|St. James Santee Brick Church, Wambaw, SC|
The group is called The Charlestones and English's brother William Purcell is one of the singers so we felt we had assumed permission to record some of the performance and sneak towards the door near the end to get better shots. I was kicking myself for not bringing my regular camera and had to make do with my cell phone. They were quite amazing and sang everything from early religious music, spirituals, Broadway and country. Thank you!
About the Brick Church at Wambaw: Although Wambaw Church stands alone on the old King’s Highway among the pines and oaks of the forest, it was once the center of a busy and prosperous community. North and south along the Santee River were rice plantations whose Carolina rice became famous all over the world and the prosperity of the planters is reflected in the beauty and proportions of Wambaw Church. The body of the church was built of brick imported from England, but the columns of the portico were constructed of local wedge-shaped bricks. The pews were made of hand-pegged cypress, the flagstone floor has withstood the ravages of two wars and the vaulted ceiling still retains the original plaster work.Now, I suppose it is time for Monday? Grrrr.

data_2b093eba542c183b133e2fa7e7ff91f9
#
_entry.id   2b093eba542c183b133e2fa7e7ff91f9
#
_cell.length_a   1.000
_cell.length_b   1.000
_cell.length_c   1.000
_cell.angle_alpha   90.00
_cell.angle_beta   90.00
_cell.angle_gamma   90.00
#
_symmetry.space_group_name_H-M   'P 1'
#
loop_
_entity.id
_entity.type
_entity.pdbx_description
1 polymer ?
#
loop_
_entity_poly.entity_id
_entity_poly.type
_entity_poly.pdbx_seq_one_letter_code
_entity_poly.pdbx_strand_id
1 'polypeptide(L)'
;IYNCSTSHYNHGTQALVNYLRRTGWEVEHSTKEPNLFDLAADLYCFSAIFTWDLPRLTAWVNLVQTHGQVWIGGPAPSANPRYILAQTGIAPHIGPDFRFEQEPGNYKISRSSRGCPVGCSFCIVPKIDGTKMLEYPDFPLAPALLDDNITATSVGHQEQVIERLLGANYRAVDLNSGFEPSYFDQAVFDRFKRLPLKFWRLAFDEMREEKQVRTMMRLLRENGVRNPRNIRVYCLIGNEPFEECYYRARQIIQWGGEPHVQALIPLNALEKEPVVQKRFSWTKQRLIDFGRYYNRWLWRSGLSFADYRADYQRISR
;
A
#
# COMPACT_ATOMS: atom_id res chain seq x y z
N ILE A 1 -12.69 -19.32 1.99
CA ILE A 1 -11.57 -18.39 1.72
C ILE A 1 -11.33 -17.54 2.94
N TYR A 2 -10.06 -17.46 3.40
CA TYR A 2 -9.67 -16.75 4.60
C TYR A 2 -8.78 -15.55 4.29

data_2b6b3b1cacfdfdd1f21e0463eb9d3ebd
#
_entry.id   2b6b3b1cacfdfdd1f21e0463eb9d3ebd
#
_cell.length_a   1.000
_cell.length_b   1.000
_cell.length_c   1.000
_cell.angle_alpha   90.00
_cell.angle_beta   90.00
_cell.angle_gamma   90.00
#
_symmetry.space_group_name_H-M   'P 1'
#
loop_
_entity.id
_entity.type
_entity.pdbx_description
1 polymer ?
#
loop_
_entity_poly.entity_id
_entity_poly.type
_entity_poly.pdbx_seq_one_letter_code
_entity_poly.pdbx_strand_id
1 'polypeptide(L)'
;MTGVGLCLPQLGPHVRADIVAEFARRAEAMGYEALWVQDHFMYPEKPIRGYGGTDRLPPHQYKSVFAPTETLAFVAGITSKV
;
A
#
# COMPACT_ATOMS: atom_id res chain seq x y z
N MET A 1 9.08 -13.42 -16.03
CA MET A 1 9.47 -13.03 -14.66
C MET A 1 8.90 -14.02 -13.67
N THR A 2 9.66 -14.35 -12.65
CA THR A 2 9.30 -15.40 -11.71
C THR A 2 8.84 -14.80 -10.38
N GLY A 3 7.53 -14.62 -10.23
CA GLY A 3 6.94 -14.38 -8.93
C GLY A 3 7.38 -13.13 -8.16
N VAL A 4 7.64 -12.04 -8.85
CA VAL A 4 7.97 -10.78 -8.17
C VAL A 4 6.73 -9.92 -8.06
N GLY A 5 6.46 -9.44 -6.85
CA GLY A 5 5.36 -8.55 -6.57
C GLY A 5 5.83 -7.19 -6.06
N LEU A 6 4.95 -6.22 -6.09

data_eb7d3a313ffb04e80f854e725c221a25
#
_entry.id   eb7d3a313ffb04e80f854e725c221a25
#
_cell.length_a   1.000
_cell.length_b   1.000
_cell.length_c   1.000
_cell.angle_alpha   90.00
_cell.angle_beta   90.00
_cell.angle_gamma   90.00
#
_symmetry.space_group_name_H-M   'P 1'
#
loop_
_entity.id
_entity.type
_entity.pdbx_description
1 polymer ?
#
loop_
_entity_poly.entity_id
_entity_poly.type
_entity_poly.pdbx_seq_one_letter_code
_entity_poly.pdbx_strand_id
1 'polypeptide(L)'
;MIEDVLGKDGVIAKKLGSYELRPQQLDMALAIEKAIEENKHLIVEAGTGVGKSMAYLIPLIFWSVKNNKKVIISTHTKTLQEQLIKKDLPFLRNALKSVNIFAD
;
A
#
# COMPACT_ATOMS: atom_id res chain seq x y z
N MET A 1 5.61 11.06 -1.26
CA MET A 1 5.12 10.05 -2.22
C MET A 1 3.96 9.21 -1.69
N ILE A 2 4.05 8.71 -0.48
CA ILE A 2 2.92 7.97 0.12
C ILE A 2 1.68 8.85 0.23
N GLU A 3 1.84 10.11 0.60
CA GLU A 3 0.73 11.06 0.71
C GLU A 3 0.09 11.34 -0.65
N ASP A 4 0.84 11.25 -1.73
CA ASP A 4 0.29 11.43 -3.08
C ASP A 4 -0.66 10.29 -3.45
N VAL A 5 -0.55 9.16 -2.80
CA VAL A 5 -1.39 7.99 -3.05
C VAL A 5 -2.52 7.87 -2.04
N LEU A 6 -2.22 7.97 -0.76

The building had identical porticos until 1852 when the north one was enclosed to form a vestry room. The Palladian window on the east marks the original chancel which was moved to its present location after the Civil War. Although the pews were removed at that time, they were not damaged and the church was closed until it could be repaired.
By 1768 when St. James Santee's Wambaw Church was built, many descendants of the original French refugees had intermarried with English settlers. St. James Santee, though, has always been closely associated with the Huguenot immigrants who first settled the area and has been known variously as “The French Church” and as the “church of the Huguenots.”